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Lionel Beltrami – Asia Minor

Prog has always been about the fusion of genres, but Middle Eastern influences are rarely represented. Enter Asia Minor, forming in Paris in the early 70s and releasing only two albums before splitting in 1982. The Turkish trio brought fresh ideas to the genre and their sound, which included the flute, sounded not too dissimilar to Camel. While they received very little attention during their initial tenure, the advent of the Internet brought their little-known music to the attention of the wider prog community and their second album Between Flesh and Divine in particular became revered as an obscure classic. This, in turn, prompted a reunion which resulted in the group releasing a new album, Points of Libration, in 2020. Basil Francis has tracked down the band’s original drummer, Lionel Beltrami, for more information about this exotic group.

Lionel Beltrami at Studio Bleu

At Studio Bleu, Joinville-le-Pont, 7th April 2014

I read that Asia Minor was formed in 1973 by Setrak Bakirel and Eril Tekeli. When did you join the group and how did you find each other?

In April 1977 through the classified ads.

It took six years until Asia Minor released their first album Crossing the Line in 1979. What happened in the intervening years? Did you write a lot of music?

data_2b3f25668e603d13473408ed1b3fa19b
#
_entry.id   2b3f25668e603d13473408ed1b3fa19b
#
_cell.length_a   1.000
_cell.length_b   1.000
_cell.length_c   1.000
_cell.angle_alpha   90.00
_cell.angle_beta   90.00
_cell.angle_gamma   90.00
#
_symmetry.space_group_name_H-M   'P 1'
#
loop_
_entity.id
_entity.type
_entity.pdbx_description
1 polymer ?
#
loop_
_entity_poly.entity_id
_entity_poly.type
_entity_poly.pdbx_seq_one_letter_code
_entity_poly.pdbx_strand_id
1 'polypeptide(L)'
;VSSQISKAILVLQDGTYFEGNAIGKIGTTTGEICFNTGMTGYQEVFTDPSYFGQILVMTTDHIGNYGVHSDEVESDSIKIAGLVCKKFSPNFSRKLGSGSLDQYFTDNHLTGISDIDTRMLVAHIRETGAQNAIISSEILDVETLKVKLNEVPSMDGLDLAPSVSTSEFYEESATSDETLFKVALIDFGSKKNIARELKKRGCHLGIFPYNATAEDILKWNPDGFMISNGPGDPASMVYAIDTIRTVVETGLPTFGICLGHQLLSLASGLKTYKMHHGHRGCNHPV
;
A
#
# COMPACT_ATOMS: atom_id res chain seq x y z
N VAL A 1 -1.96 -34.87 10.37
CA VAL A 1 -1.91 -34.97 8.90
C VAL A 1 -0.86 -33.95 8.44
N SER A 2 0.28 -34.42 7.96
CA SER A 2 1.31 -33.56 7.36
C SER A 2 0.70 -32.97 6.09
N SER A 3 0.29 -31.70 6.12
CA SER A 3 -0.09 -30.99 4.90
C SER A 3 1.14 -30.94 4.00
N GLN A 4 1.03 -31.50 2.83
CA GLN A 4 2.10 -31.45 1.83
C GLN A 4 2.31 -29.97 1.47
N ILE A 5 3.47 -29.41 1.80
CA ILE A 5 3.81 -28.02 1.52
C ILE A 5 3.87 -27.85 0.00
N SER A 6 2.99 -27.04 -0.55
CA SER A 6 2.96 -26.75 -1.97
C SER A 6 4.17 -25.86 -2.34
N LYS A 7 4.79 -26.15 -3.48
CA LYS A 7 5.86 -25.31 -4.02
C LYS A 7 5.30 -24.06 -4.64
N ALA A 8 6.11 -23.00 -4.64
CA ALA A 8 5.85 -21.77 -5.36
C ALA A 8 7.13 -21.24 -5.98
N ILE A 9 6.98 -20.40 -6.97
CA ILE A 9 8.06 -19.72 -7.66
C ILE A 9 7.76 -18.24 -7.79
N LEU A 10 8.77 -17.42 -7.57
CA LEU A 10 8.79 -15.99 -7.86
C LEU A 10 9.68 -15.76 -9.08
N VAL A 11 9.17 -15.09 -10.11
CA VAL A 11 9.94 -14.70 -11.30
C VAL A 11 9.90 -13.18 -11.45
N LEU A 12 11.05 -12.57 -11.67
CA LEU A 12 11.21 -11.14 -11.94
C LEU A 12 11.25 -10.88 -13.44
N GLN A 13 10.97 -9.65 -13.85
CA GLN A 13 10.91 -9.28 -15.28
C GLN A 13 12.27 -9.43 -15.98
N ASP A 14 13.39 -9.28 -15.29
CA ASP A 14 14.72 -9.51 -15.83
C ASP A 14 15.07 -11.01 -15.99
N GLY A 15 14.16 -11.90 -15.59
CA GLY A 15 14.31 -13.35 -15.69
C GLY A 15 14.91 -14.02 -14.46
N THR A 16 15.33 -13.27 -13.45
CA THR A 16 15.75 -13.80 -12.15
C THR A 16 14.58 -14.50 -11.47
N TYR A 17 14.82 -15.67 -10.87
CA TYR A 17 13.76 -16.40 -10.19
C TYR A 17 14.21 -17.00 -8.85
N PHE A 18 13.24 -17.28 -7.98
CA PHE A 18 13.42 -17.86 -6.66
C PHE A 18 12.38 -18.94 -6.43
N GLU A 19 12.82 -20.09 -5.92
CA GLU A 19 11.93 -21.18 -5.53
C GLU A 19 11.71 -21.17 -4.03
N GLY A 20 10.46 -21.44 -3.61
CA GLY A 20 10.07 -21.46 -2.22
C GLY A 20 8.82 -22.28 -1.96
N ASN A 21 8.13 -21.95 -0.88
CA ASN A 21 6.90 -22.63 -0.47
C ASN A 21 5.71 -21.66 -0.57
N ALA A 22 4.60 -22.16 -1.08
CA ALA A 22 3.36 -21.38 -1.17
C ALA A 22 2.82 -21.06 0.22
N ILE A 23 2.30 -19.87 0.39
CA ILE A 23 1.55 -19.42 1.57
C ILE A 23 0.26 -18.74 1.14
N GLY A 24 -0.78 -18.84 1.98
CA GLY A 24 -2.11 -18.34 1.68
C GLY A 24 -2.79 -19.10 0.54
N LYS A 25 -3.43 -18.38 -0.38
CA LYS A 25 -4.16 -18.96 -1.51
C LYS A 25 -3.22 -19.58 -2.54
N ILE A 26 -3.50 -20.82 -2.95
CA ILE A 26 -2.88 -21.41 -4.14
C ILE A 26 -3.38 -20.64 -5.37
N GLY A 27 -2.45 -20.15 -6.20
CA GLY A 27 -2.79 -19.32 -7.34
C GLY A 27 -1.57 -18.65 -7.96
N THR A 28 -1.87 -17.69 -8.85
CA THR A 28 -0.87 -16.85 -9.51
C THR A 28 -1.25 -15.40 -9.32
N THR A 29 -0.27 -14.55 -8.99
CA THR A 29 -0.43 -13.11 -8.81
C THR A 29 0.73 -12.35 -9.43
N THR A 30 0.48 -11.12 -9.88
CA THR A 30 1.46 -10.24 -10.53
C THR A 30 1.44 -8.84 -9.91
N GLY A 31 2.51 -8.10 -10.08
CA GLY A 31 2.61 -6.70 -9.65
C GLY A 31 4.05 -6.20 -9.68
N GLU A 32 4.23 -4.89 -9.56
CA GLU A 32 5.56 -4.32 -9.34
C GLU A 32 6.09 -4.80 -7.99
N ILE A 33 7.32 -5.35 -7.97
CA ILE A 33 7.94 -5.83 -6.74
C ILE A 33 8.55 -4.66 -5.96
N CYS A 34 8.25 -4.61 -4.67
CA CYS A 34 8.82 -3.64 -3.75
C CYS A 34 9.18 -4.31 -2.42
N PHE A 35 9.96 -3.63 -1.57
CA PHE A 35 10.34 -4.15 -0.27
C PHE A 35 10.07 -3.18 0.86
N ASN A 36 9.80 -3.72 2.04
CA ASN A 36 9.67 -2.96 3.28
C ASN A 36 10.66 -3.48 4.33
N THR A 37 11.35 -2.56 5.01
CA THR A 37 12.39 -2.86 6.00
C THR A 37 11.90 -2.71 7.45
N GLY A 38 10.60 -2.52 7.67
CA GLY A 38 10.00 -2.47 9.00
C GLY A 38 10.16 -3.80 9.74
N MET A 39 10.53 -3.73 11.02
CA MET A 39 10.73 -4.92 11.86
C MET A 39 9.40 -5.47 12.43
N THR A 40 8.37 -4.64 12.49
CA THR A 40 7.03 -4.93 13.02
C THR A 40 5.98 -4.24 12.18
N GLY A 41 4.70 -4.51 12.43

I only joined the group a year and a half before the recording of Crossing the Line. During this time, we performed some concerts in different venues in Paris and the suburbs, as well as in several venues in the provinces. There were also personnel changes within the group, on the bass and keyboards, until the arrival of Robert (who played both) in 1979 after the recording of our first album. The line-up of Setrak, Eril, Robert and myself stabilised shortly before a live performance of the group for a cultural program broadcast nationally on a public French channel in December 1979.

Asia Minor on a set in the "Studios des Buttes-Chaumont"

Asia Minor on a set in the “Studios des Buttes-Chaumont”, Paris, France, for the recording of the French TV show “Mosaïque”, 15th December, 1979.

Are there any ‘forgotten’ Asia Minor songs from those days?

As with the majority of artists, there are pieces from the group’s repertoire which were not selected to appear on the first album. However, there was a song from this period that we included on our second album: Boundless, formerly titled Paradise.

The official Asia Minor page lists King Crimson, Jethro Tull, Camel, Focus and Jade Warrior as the band’s influences.

It is more our former label than us which defined these influences. King Crimson is justified. Regarding Camel, only certain punctual sound atmospheres, more than the style of composition, the singing, or the instrumental style of each musician, can sometimes make one think vaguely of Asia Minor.

Apart from King Crimson sometimes, none of these groups has directly influenced us. Like all artists, we have had many unconscious influences in a wide spectrum of musical styles. It would be difficult to cite the names of all of them. We each have our favourite artists – not necessarily the same for each of us – but these artists have not often been a direct source of influence for our music; they have sometimes influenced us in a particular way of playing our instrument for certain musical passages. In all cases, I think that the music of Asia Minor is quite unique in its genre as well as in the general sound expression that emerges from it.